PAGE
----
Cancer-surviving model, 35, who has lost twenty two children and miscarried 16 times is told by doctors 'you're just unlucky'
Kerry Hutchinson has buried three of her babies, held funerals for two, miscarried 16 and has just lost her 22nd child. But doctorssay she is healthy - just 'very unlucky'.
Kerry has always dreamed of becoming a mother and has suffered a lifetime of grief and heartache as she desperately strives for a baby.
In a heartbreaking interview, the 35-year-old from Rugeley, Staffordshire tells of her need for answers.
To Kerry's fury, one doctor's letter read 'I note you have been unlucky.'
Kerry said: 'I will never give up trying. I need answers to why all my babies have died.'
Having held her first born girl in her arms for 12 difficult hours before she died, the hope of what may seem to be an unreachable dream has never left Kerry.
The ex-model and cleaner always longed for a family of her own - and losing her first daughter, Paige, only made her need for a child grow stronger.
'She was a little dot, just 2lb 2oz,' recalls Kerry. 'My little Paige was born prematurely and passed away at 12 hours old.'
At a post-natal check, doctors investigating the death of Paige found that Kerry had cervical cancer.
'They tried to laser the cancer away, they tried drugs but nothing was working,' she says. 'So they removed most of my cervix.'
Doctors told Kerry to keep trying for another baby. They said her reduced cervix wouldn't cause issues with her carrying babies but warned it would start her dilating early as the foetus grew to a certain weight. Any babies would be born prematurely.
She suffered several miscarriages while trying for another baby but was told by doctors that there was nothing wrong.
'We kept trying for a baby but I just kept losing them early on,' she says.
'There was a little boy next, but he died in her womb in the second trimester.
'I refused to give birth to him, knowing he was already gone. It's different to giving birth to the babies who had been alive and who I'd held in my arms.'
Fertility treatment was the next option, and proved successful at first.
She became pregnant in just two months.
But when baby Lucas was born at just 22 weeks, doctors could do nothing to save him.
'He took a few breaths and then he passed away,' sighs Kerry. 'It broke my heart. I was devastated.
'I had a nervous breakdown when I lost Lucas. I didn't expect to bury a third child.
'Losing Lucas is what finished us.
'In eight weeks I'd lost my son, my relationship, my house, my mortgage, my job, my mind - everything just completely fell apart.
'I sat in my room for weeks and nobody asked me if I was OK.
'I literally got up one day and I walked out of the house with just the clothes on my back, and I never looked back, as sad as it is.'
Due to the fact that Kerry had suffered three losses in the second trimester, she was given a trans-abdominal stitch to help prevent pregnancy loss.
'I was only the sixteenth person in the country to have one,' she says.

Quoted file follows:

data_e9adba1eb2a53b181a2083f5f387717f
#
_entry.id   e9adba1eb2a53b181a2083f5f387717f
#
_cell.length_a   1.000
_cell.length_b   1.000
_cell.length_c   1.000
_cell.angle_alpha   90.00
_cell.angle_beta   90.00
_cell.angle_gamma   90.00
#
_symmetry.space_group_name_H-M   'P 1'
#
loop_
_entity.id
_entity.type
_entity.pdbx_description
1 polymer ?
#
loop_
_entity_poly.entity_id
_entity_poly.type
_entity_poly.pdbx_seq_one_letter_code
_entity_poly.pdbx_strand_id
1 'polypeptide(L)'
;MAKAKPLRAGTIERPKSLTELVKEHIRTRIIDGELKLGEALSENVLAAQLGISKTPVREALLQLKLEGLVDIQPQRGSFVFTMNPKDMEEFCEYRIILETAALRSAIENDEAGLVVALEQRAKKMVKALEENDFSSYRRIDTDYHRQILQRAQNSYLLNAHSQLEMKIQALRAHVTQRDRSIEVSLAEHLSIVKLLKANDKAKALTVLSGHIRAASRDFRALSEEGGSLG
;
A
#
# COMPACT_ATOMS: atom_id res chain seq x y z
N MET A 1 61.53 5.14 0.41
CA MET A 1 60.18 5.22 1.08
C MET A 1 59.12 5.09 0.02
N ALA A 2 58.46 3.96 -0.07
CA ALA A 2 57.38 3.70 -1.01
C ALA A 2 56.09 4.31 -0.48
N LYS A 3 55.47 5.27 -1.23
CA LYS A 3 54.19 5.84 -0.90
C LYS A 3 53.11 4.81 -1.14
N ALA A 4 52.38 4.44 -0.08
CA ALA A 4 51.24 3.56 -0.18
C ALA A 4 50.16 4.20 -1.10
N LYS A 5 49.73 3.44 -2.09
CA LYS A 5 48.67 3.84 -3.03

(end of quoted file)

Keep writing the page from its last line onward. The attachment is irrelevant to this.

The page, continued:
'I hadn't been getting pregnant for a while because my body was doing lots of different crazy things.
'But me and my fiance went to the IVF clinic, and by some miracle I'd managed to get pregnant.'
Everything had been going 'brilliantly' according to the midwives and doctors, and they'd seen their baby's heartbeat on four different scans. '
'I'd gone in on Monday March 5, as a normal scan date, to be signed off to a different hospital,' recalls Kerry.
'Eleven weeks was the furthest we'd got in four years - but when we got there the baby had no heartbeat. I was admitted to hospital and they tried for three days straight to induce me, but the baby wouldn't come out.'
Kerry and partner Connell are now sadly planning what will be Kerry's fourth baby burial. Despite all the trauma and heartbreak she has been through, she refuses to give up her fight for a baby.
'I will be a mum on this earth one way or another,' she insists.
Kerry still cherishes the dream of becoming a mother - and has shared her story to show there is always hope.
'Rather than sitting in bed in the hospital, feeling sorry about something I couldn't change, we set up a web page,' she says.
'It's called Kerry's dream.'
The Facebook page was launched to raise awareness, and in the hope of helping to fund that dream.
'I want people to know there's people out there who can help,' says Kerry.
'You just have to find them - and that's what I'm trying to do.'
Having had all the tests possible on the NHS, Kerry is hopeful that an immune test by a reproductive specialist in London will give her some answers and the chance of finally becoming a mother.
'I need to know why all these babies have died,' she says. 'I grew up in care myself so family is very important to me - it's something I've always wanted to have.'
A JustGiving page was set up by a close friend of Kerry's who said: 'Losing one beautiful angel may be unlucky, but over 20 needs answers.
'Let's raise enough money to fund appointments, and possibly the need for IVF, so that Kerry and Connell can get the answers they deserve.'